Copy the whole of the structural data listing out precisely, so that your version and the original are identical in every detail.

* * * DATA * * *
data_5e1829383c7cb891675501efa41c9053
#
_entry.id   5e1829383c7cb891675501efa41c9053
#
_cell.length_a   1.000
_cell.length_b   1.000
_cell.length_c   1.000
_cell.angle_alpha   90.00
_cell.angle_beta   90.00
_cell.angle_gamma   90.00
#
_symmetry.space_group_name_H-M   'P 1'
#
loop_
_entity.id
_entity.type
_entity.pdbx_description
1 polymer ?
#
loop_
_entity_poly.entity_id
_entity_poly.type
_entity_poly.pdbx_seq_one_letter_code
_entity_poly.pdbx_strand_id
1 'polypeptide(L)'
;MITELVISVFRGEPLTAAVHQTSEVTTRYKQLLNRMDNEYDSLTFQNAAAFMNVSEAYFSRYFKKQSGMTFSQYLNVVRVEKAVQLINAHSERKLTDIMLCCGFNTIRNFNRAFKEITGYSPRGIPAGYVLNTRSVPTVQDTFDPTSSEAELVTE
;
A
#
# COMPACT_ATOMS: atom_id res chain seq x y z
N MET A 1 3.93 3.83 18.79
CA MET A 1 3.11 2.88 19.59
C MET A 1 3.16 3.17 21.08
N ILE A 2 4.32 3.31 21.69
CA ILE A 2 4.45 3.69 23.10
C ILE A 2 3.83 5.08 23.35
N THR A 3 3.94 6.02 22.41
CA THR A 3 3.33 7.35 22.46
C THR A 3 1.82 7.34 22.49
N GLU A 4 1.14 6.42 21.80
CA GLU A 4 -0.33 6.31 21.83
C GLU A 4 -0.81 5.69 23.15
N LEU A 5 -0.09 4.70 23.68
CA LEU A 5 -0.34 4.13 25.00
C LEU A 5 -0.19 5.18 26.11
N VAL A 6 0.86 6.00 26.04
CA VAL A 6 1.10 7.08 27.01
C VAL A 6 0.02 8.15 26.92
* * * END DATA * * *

data_5e1829383c7cb891675501efa41c9053
#
_entry.id   5e1829383c7cb891675501efa41c9053
#
_cell.length_a   1.000
_cell.length_b   1.000
_cell.length_c   1.000
_cell.angle_alpha   90.00
_cell.angle_beta   90.00
_cell.angle_gamma   90.00
#
_symmetry.space_group_name_H-M   'P 1'
#
loop_
_entity.id
_entity.type
_entity.pdbx_description
1 polymer ?
#
loop_
_entity_poly.entity_id
_entity_poly.type
_entity_poly.pdbx_seq_one_letter_code
_entity_poly.pdbx_strand_id
1 'polypeptide(L)'
;MITELVISVFRGEPLTAAVHQTSEVTTRYKQLLNRMDNEYDSLTFQNAAAFMNVSEAYFSRYFKKQSGMTFSQYLNVVRVEKAVQLINAHSERKLTDIMLCCGFNTIRNFNRAFKEITGYSPRGIPAGYVLNTRSVPTVQDTFDPTSSEAELVTE
;
A
#
# COMPACT_ATOMS: atom_id res chain seq x y z
N MET A 1 3.93 3.83 18.79
CA MET A 1 3.11 2.88 19.59
C MET A 1 3.16 3.17 21.08
N ILE A 2 4.32 3.31 21.69
CA ILE A 2 4.45 3.69 23.10
C ILE A 2 3.83 5.08 23.35
N THR A 3 3.94 6.02 22.41
CA THR A 3 3.33 7.35 22.46
C THR A 3 1.82 7.34 22.49
N GLU A 4 1.14 6.42 21.80
CA GLU A 4 -0.33 6.31 21.83
C GLU A 4 -0.81 5.69 23.15
N LEU A 5 -0.09 4.70 23.68
CA LEU A 5 -0.34 4.13 25.00
C LEU A 5 -0.19 5.18 26.11
N VAL A 6 0.86 6.00 26.04
CA VAL A 6 1.10 7.08 27.01
C VAL A 6 0.02 8.15 26.92